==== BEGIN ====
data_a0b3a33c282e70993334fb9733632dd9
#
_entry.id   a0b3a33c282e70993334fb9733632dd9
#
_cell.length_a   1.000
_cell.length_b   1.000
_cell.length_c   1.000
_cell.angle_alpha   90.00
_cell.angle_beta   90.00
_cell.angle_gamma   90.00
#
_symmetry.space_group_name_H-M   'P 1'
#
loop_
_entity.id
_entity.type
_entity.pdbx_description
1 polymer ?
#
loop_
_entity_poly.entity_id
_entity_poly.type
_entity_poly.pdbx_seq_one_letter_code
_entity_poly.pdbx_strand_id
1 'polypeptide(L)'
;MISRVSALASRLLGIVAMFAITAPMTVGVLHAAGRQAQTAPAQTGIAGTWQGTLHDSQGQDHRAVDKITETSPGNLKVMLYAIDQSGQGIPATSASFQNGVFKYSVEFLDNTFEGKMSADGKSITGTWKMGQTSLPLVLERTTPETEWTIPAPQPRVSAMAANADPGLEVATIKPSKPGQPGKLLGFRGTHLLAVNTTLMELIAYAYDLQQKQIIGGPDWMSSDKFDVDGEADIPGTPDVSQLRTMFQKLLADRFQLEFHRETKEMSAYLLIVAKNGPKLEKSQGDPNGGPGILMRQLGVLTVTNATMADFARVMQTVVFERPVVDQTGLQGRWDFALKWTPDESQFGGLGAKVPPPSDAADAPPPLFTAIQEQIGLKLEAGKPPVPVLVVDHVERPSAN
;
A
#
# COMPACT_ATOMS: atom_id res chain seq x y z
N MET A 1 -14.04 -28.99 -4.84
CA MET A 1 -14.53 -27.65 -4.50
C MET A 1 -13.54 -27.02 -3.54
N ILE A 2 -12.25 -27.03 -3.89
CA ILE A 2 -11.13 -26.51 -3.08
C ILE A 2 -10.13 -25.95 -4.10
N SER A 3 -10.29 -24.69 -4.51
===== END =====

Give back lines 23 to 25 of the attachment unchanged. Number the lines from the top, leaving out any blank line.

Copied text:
_entity_poly.pdbx_seq_one_letter_code
_entity_poly.pdbx_strand_id
1 'polypeptide(L)'